Most nonprofit organizations rely on grants to fund at least a portion of their programs. As you look for grants, it is important to know what type of funding is available and where to look. Considering federal grants alone, there are more than 2,000 current opportunities with 42,000 archived. Working through all of those funding sources can be a tedious process, but we have tips and resources to get you started.
Pro Tip: Sign up for a Google Alert with keywords to be notified via email anytime your search shows up online.
Each year, the federal government determines what its priorities are and allocates funding accordingly. Funds are broken down to various departmental agencies for further allocation at state and local levels. Examples include the Department of Education, the Department of Health and Human Service and the National Endowment for the Arts. You can learn about these grants in two ways:
Requests for Proposal (RFP): Government agencies will put out a request for a proposal when they have funding available. There will be terms listed in the RFP that provide direction for what types of programs they are seeking to fund. RFPs are sent to larger organizations for review, so it is important to build relationships with nonprofits that share a similar mission to yours. When opportunities become available, hopefully, they will be shared with you because of the relationships you have established.
Searching Online: By visiting Grants.gov you can search all available funding opportunities. Determine what keywords fit in with what you’re trying to accomplish and use those to conduct a search. You can also narrow your search by specific government agencies that your work falls under. Instead of searching time and time again, sign up to receive email notifications when new RFPs are added to the site.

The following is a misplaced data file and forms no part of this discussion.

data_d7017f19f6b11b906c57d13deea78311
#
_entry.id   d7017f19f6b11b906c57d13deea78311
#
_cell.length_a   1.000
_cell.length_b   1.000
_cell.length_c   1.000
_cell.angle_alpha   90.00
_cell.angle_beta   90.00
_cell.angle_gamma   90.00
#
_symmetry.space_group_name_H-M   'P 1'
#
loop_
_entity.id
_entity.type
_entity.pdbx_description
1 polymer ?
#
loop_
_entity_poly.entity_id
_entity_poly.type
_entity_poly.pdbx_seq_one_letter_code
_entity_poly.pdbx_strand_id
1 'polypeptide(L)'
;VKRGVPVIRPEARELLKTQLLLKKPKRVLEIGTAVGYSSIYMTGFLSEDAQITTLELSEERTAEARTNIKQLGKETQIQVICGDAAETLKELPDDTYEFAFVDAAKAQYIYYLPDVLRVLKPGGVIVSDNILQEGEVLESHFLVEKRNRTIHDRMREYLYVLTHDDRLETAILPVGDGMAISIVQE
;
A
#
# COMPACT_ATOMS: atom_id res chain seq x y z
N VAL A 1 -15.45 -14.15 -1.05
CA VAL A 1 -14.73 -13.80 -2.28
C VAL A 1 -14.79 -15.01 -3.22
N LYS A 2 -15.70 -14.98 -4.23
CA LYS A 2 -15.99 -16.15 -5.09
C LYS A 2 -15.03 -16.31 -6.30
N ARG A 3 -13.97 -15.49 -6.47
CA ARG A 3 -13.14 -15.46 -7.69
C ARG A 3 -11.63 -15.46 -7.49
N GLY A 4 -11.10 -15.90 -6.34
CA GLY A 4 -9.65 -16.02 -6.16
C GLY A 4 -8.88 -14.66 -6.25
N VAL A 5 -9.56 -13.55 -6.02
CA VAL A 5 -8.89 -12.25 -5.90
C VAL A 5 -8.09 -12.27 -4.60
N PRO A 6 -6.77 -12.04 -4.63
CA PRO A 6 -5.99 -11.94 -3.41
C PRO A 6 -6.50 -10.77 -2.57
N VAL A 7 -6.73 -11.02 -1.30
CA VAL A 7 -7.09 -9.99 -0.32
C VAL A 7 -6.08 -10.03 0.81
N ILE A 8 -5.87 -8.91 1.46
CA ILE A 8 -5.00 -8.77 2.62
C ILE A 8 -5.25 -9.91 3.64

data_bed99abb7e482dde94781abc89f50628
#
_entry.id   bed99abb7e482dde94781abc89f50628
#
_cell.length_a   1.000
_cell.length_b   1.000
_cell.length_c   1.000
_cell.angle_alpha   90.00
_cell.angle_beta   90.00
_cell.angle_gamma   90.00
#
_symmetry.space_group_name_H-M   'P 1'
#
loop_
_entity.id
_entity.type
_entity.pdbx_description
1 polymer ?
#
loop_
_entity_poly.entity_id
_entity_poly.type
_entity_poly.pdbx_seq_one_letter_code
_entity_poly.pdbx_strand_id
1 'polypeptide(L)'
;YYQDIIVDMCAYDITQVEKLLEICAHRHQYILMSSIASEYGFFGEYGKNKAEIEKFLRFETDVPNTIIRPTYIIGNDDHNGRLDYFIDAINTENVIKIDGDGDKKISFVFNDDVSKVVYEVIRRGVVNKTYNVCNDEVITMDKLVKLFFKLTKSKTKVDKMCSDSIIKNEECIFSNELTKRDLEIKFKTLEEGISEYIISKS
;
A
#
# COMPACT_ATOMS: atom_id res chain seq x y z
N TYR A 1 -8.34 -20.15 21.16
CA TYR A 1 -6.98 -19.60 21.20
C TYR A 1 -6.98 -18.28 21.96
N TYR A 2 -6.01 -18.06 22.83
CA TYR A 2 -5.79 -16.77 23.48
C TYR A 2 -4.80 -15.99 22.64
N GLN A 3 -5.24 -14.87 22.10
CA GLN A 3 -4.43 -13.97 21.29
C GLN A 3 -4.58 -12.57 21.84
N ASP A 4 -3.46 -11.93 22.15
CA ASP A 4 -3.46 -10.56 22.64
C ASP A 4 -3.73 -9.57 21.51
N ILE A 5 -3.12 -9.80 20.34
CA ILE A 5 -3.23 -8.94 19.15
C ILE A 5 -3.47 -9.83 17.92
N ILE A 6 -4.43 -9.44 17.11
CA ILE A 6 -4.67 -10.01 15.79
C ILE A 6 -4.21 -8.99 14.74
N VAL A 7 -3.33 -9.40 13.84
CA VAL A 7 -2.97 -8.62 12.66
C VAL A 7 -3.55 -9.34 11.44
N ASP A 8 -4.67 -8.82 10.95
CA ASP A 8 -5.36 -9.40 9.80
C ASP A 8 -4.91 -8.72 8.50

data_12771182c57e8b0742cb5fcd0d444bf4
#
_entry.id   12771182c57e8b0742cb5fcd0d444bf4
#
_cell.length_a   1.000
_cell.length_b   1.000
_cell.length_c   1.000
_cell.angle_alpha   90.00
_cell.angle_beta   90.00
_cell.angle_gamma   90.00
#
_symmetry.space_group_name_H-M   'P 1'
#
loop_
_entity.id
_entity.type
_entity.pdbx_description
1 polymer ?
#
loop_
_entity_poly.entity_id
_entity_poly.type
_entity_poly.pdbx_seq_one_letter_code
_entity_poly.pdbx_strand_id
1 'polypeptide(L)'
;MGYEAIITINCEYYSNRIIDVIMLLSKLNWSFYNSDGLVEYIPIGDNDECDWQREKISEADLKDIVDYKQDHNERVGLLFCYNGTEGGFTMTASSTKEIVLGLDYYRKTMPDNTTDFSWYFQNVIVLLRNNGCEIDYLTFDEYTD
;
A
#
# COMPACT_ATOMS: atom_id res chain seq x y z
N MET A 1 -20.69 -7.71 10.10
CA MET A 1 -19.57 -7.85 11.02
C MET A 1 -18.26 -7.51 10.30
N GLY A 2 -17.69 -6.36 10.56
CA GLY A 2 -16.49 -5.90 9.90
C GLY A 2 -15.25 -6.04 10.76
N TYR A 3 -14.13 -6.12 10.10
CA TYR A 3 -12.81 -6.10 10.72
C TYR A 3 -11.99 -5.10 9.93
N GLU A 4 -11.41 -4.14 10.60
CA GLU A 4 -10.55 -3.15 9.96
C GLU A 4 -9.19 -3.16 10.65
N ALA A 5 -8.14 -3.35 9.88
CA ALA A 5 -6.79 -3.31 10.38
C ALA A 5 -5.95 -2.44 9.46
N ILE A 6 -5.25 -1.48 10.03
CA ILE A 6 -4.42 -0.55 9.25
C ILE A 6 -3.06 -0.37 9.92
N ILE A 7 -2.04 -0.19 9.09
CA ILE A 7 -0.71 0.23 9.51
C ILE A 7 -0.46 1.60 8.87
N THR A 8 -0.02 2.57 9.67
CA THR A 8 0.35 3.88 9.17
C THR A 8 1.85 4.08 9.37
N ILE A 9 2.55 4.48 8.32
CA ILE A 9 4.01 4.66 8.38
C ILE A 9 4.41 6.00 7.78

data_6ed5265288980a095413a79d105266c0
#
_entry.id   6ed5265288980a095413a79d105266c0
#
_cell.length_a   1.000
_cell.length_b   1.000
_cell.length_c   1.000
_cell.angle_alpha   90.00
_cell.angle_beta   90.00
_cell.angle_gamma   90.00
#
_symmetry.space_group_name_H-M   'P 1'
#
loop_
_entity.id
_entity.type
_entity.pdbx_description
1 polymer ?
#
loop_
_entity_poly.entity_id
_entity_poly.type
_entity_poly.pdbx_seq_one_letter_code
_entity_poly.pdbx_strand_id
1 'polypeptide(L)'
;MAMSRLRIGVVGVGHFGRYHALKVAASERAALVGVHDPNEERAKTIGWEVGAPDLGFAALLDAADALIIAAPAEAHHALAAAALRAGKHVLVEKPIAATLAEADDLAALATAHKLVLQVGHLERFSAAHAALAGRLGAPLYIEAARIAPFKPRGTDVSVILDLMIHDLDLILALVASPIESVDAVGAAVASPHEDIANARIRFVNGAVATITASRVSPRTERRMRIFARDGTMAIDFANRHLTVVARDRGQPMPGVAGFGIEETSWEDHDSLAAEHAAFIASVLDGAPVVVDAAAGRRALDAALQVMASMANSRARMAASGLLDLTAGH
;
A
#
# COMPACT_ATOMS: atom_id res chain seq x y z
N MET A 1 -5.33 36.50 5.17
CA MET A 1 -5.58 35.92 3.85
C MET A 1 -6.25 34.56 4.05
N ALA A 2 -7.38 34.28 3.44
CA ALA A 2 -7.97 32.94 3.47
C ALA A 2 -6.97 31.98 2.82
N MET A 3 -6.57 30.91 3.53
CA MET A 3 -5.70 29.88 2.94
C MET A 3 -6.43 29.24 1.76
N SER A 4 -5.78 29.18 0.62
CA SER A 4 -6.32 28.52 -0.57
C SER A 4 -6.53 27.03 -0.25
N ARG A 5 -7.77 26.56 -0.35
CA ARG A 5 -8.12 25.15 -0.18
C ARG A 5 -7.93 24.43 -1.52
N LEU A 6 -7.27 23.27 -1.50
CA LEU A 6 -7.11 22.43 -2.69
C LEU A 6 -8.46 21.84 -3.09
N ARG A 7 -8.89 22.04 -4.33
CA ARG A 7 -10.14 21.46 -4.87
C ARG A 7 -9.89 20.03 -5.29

You can also build relationships with people in your area who can alert you to government funding opportunities that fit with your mission. A great place to start is with your local congressional representative. They will have a copy of the national registry with government funding opportunities that are available for the year.
Many times families or organizations will create a foundation. These foundations are usually created with a specific focus in mind, so look for foundations that fit with your mission. The best approach to searching for foundations is to focus on what is local or regional. Foundations often focus their funding within a locality in which the foundation was established, although they may grow and change over time. Foundations are a great way to seek consistent funding. Once you build a relationship and prove that your work is valuable to the community, it will be easier to get funding the next time you apply.
You can also use sites like the Foundation Center or Guidestar to quicken your search. Some sites like these require a membership, but others are free to access. You’ll be able to search federal tax records (form 990s) from foundations and get an idea of what kind of funding they have available. From there, you can search their website or reach out to their board to learn more about their specific funding opportunities.
There’s nothing better than having the resources you need to find #grantopportunities.
While some larger corporations establish foundations, with corporate philanthropy on the rise many businesses give to nonprofits without having a foundation. Getting funding from a local business will help you when applying for federal funding. As you can imagine, the government RFPs receive many responses. Those reviewing grant applications do their best to determine which programs are the best opportunities to make an impact.
One way reviewers can determine the value in your program is by the amount of local support your organization has. People and businesses in your community who have money to give charitably could donate to any nonprofit they like. But when they make a donation to you, it establishes that they support and believe in what you are trying to achieve.
While it can be tedious, check websites of businesses in your area to find out how they give back. If they only give back a couple of times per year, add it to your calendar for when they are requesting applications for funding. If you don’t find anything online, you can also reach out to businesses to find out if they give back and what their focus areas are.
Writing proposals for grants takes time. Spend more time on applications and less on searching for grants with these tips for finding funding. Remember, you can end up with a long list of funding opportunities. The best way to manage opportunities over time is to take notes or create a spreadsheet to track when you should apply.